Saturday, January 16, 2016

Built to Not Last

The title might seem like a typo or misprint.  Aren't we looking for "Built to Last" when we're shopping?  How could baked-in transience be a virtue? Is this more of that silly Geek Talk [tm] wherein "laziness" is a virtue?  You betcha.

The "new car smell" everyone talks about isn't just or only a smell, but the whole ambience of having a new car, unblemished by actual use, like a puppy on its first day in the garden.  Such innocence may be annoying in some contexts.  A fresh laptop is maybe so far from customized to what one needs, but let's not turn pessimistic.

In the Cloud, the analogy is obvious:  "build one to throw it away" means we're free to "just doodle" with some serious resources at our command.  Spin up some JuJu on Ubuntu and define yourself a rig, a rack, a framework, or whatever.  Test your business model, fine tune, unit test, keep it agile. You may want to take it live, but probably after a number of iterations.  Alpha versions mature into betas until an actual release candidate is rolled out to the world.

Likewise on the first day of school, one's desk is pristine.  Students used to have desks unto themselves, not just lockers, where possessions were conveniently stored, persisting from day to day.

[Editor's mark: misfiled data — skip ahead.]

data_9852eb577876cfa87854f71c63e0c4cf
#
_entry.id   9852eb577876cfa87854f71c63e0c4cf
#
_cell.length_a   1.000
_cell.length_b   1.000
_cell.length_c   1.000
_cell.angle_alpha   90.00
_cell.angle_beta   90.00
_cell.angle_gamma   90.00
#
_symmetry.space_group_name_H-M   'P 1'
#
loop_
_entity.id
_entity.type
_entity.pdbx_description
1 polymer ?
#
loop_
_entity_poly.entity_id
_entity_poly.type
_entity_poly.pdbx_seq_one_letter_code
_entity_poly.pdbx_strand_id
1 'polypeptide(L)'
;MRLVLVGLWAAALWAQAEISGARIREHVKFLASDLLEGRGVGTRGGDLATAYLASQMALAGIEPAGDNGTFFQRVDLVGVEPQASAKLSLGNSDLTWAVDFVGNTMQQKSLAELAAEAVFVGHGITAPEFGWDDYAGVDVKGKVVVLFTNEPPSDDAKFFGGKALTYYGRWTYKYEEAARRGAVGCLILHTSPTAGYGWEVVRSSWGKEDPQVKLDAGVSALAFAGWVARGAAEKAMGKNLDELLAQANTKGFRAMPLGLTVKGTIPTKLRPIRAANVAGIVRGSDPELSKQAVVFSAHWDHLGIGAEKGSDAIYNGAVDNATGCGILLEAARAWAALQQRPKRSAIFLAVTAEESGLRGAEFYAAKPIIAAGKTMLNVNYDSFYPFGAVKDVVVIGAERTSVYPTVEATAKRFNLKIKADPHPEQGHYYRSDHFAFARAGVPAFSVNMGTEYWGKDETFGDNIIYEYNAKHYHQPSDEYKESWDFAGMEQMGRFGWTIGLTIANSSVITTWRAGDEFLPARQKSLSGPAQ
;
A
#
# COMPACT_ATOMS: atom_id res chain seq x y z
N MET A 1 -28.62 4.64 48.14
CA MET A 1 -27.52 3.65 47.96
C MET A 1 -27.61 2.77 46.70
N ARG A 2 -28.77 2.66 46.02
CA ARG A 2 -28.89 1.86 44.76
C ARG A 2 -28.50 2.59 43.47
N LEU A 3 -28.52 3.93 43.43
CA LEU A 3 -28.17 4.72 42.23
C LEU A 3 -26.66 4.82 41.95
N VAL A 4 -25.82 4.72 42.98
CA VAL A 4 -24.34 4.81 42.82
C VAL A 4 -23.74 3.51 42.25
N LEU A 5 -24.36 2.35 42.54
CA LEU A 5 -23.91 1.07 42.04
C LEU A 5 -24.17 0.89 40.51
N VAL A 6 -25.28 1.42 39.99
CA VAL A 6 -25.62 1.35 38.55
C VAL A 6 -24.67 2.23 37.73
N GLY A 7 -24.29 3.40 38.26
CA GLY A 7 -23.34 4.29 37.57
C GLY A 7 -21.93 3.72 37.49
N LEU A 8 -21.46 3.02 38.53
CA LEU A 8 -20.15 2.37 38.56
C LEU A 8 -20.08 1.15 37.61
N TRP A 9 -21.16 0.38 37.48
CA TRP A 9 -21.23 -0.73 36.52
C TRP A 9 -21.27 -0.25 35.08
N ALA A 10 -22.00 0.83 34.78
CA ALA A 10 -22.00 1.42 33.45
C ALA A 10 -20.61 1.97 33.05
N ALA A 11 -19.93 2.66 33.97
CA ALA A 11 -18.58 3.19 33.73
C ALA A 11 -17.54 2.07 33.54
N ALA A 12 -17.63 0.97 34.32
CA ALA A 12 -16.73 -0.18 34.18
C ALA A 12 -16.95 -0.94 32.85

That practice may have eroded in many districts, or never caught on.  My personal memories hearken back to the Overseas School of Rome, one classroom in particular.  They tilted up, those desk lids. Lockers start pristine also, at least if all the old stickers come off.

We know from the get go that experiences are a lot like novels or films:  they start, have a middle part, and then they're over.  Life is episodic.  So the specification that it "not last" could be said to belong to "experience itself" (getting philosophical here).

When you know going in that it's a doodle or throwaway version, might you take more risks?  Would you enjoy it more, and therefore gain more, from the challenge?  When the changes are more permanent, one likes to know in advance about one's choices, and mull them over.

However, like ice cream on a summer's day, accept in advance that even with the privilege of choices, none of them were "built to last".  Some elementary particles only fleetingly exist before separating into decay particles that in turn interact and so on.  Lightning happens in a flash.

Role-playing games involve rotation quite a bit, or can.  You're not stuck in a role forever and indeed are better at role playing more generally for having moved around and seen the game from different points of view.

The idea that you needed to be just that one thing when you grew up, like "the milkman" or "the nurse", was a tad too simplistic to ever gain much traction.  Life goes in chapters.  People were not built to be typecast necessarily.